Monday, September 10, 2012

The enormous blank canvas

I knew I wanted some more Sutro Tower for the living room, and was especially eyeing the space above the funky fireplace for just such a thing.  I planned on getting a canvas, perhaps something a little larger than I usually work with.  Then a friend called to say they were in an art supply store that was closing and would I like any of the clearance items?  Turns out they had some crazy deals on canvases and without really thinking of the measurements, I quickly said yes to what sounded like something sufficiently largish.  Perfect!  When I went to pick it up and transport it home on the bus, it really hit home just how dang huge the thing was.

waiting at the bus stop

It was an awkward bus ride, mostly because it was so much more crowded than it should have been and no one seated around me seemed to comprehend my death-stares when they accidentally kept kicking my canvas.  But I finally got it home and quickly set to procrastinating over actually using it.  

The thing is, the largeness of the canvas (36"x48") meant I needed to figure out how to work at a larger scale than anything I'd done before (other than painting walls, and that really doesn't count, now does it?).  

I started painting when I started seminary, in 2000.  I'd been creative-writing this and that until that point, very rarely finishing anything, but when grad school started and suddenly I was inundated with academic writing, both the reading and writing of it, I just couldn't really stomach the idea of even more words.  So I turned to painting as an outlet, and it served me well.  It was a relief after all the mental gymnastics of theological studies to just use color.  I've never needed my painting to be my "thing" (like writing) so I'm way, way WAY more forgiving of the giant holes in skills that I have than I am in things I really want to succeed at.  Which makes it a genuine outlet.  I was raised with the sense that there was always something fun to do as long as there was something you could make, and you could make something out of just about anything.  I credit my mom for that.  So, with painting, my favorite part is still in experimenting with color (read: mucking with it until I find something I like) and trying out different materials (like salt, green tea, coffee grounds, house paint or feathers).  As a ten-year-old recently observed after spying my paintings for the first time, "So, you do abstract art."  Which is a very generous way of saying that while I can't make anything look like the thing it really is, I can sometimes make it feel like it, at least for myself.  She's ten, she likes to paint, we have an understanding.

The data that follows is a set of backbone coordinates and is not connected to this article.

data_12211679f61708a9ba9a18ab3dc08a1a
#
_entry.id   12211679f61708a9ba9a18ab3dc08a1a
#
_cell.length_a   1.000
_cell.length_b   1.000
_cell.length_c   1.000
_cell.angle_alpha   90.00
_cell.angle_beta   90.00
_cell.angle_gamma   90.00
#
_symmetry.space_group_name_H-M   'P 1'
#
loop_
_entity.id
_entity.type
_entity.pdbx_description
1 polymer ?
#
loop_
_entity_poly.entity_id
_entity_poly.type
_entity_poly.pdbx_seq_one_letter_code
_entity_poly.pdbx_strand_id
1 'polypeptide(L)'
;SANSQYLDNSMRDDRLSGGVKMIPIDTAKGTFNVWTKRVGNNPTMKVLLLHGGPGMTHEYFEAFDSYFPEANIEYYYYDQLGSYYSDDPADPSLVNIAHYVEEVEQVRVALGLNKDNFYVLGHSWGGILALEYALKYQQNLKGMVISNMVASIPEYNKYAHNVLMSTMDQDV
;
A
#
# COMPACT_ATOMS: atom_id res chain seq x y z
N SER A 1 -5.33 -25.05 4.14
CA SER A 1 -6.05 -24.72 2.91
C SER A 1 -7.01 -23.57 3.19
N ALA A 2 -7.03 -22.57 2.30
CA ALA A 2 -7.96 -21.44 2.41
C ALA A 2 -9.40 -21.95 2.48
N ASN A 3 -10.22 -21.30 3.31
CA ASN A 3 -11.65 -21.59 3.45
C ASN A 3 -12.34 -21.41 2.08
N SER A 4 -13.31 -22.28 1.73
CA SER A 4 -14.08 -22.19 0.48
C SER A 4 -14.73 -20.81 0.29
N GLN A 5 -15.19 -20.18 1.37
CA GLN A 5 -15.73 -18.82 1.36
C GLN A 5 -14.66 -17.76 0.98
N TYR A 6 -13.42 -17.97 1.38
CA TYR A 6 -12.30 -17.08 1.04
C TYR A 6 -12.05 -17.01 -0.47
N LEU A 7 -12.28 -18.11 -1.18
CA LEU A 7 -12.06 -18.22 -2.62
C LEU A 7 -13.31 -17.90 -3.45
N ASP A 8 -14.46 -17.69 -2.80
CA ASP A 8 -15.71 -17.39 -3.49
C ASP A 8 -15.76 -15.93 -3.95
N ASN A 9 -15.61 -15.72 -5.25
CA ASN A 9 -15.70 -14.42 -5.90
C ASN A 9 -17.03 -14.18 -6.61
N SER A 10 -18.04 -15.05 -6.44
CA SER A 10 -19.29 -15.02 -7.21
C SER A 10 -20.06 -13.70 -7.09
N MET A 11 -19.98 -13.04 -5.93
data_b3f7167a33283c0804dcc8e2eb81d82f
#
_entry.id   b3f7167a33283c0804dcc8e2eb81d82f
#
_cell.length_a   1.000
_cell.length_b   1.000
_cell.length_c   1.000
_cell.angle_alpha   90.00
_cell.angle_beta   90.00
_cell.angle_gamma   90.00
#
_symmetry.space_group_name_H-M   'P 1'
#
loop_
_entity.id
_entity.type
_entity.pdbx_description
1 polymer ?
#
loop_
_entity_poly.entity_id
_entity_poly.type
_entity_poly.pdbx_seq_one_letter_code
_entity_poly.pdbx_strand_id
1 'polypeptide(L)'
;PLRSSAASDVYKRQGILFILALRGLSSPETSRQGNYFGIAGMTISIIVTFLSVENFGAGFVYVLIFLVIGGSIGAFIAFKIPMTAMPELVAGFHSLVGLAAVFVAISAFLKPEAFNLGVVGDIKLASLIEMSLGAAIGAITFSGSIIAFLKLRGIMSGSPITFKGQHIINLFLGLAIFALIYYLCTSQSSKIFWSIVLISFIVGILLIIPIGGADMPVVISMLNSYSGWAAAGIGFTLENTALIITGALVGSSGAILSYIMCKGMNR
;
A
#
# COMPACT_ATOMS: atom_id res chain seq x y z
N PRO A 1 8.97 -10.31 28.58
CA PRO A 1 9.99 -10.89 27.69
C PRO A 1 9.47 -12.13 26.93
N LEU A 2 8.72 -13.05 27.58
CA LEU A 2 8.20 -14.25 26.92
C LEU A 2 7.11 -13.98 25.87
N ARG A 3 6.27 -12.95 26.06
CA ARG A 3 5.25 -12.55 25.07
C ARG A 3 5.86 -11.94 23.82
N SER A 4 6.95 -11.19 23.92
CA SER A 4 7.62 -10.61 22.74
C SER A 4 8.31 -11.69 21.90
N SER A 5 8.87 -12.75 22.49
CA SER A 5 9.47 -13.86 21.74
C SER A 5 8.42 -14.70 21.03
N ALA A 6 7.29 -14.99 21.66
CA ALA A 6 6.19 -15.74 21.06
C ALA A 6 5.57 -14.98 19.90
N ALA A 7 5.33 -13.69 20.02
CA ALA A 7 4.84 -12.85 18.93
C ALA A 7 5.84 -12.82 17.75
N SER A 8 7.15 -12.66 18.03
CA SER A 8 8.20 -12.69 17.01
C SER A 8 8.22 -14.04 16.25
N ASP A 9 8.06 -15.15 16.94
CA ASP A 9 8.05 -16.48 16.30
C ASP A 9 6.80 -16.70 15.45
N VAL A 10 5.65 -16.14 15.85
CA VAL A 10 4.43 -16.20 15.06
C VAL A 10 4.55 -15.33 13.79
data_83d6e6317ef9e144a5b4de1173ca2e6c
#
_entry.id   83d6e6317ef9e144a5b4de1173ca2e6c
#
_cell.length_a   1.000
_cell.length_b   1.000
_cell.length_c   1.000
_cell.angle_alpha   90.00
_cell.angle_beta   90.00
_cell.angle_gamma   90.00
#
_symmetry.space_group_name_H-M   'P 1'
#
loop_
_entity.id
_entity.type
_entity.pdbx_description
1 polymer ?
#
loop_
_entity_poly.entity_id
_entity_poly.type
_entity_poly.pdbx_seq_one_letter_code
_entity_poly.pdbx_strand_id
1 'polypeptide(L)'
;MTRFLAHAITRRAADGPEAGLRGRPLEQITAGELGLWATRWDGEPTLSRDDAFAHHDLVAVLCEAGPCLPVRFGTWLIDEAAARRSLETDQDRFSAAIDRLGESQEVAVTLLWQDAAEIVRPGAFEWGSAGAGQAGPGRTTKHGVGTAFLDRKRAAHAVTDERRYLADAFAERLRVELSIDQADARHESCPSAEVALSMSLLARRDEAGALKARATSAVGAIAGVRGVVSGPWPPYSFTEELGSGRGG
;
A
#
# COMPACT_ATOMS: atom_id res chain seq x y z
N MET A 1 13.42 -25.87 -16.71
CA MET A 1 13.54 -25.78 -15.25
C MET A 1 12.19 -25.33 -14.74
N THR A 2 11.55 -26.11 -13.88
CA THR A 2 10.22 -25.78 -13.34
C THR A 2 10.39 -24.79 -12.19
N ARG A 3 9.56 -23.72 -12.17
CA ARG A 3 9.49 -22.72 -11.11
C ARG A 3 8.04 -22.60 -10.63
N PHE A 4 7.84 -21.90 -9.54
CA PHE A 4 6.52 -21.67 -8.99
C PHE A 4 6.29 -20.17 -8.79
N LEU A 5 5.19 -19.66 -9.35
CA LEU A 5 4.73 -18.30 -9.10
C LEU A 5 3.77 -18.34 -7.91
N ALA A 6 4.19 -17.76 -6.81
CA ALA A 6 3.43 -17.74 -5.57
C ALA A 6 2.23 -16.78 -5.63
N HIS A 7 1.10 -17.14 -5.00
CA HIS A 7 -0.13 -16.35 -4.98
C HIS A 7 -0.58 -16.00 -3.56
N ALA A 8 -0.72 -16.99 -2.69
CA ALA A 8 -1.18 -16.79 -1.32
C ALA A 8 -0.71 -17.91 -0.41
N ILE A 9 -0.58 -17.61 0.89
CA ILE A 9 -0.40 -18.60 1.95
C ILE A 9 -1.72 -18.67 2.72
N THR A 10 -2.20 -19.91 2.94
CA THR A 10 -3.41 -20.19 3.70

So when I finally set to the enormous blank canvas I tried really really hard not to get freaked out by how huge the thing was, and took it step by step.  As I start my next novel and hope to try something much larger than what I've accomplished before in writing, its probably something I should to do more of.  No way to know how the writing will turn out yet, but here's how the blank canvas became a painting:

background color: fog

taped off the boundaries.  this little trick is great if you always failed the "can you draw a straight line?" test

Painter's assistant

The tower begins to emerge.  I ended up needing three coats of the orange paint (which just happened to be the same orange paint I used on my writing desk) for it to look solid.

Tape removed.  Removing the tape is by far the most fun part of the process.  I imagine it's like getting plastic surgery and not knowing what you really look like until you remove the bandages.

Close up of the fog.  I used modeling paste for the very first time.  A friend had given it to me and I didn't even know what it did.  Googled it and soon found what I'd been missing all my life: the ability to add texture to the paint.  


The finished product!  Fog enhanced! 
   
I'm 85% happy with how it turned out, which isn't bad.  I feel slightly less intimidated to try another similarly scaled project.  And perhaps best of all, now when it's too foggy to spy Sutro Tower from out the window (and because I'm in the Inner Richmond, that's like every other day), I have my little version above the mantle.  

1 comment:

  1. I think your painting is wonderful. It is truly an ode' to good ole' San Fran!

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